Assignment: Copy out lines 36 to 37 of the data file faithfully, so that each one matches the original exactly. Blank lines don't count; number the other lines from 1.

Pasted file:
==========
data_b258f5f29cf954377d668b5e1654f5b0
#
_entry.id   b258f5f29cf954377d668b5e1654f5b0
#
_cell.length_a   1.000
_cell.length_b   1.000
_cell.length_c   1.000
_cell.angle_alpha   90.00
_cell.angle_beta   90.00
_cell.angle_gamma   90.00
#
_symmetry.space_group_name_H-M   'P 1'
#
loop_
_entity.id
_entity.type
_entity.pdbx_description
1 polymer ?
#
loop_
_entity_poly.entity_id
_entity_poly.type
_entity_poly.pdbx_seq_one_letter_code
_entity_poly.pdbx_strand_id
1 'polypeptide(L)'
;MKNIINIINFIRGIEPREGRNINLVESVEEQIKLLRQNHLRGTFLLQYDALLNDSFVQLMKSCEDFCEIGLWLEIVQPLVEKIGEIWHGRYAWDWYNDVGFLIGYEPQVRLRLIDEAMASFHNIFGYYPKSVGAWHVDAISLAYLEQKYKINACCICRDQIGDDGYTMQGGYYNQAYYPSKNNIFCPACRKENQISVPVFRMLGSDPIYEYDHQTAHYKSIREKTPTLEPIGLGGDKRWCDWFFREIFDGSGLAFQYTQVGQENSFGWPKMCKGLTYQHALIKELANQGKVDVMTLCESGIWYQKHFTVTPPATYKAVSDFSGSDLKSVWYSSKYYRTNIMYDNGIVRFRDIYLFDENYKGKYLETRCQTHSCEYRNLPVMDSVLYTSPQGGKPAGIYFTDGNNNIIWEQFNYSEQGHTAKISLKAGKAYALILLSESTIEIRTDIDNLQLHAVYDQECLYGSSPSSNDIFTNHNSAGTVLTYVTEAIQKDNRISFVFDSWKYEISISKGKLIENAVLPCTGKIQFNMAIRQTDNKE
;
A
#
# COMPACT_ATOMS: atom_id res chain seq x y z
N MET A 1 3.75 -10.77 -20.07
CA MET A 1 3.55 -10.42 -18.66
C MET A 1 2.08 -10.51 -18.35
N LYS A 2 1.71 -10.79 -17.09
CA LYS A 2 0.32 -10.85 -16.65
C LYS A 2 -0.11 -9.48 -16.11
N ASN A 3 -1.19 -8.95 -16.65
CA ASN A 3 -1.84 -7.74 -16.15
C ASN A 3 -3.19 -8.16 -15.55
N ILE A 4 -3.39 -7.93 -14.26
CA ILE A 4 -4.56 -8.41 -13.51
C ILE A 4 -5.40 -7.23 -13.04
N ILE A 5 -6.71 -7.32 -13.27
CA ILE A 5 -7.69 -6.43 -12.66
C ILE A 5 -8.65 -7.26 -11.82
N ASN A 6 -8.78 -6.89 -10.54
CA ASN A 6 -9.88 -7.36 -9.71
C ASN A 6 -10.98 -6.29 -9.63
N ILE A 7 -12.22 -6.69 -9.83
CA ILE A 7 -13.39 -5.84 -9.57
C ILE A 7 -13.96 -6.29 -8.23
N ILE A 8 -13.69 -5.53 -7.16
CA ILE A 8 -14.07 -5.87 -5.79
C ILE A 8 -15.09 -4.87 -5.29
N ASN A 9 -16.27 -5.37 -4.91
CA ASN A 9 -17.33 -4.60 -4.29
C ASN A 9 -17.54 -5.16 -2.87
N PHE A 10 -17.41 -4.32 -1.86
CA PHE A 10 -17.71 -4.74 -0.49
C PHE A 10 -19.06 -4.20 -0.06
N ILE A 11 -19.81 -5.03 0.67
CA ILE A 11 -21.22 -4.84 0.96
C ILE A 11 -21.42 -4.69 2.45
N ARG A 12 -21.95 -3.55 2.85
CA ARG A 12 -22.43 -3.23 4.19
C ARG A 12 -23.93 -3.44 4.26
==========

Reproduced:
C LYS A 2 -0.11 -9.48 -16.11
N ASN A 3 -1.19 -8.95 -16.65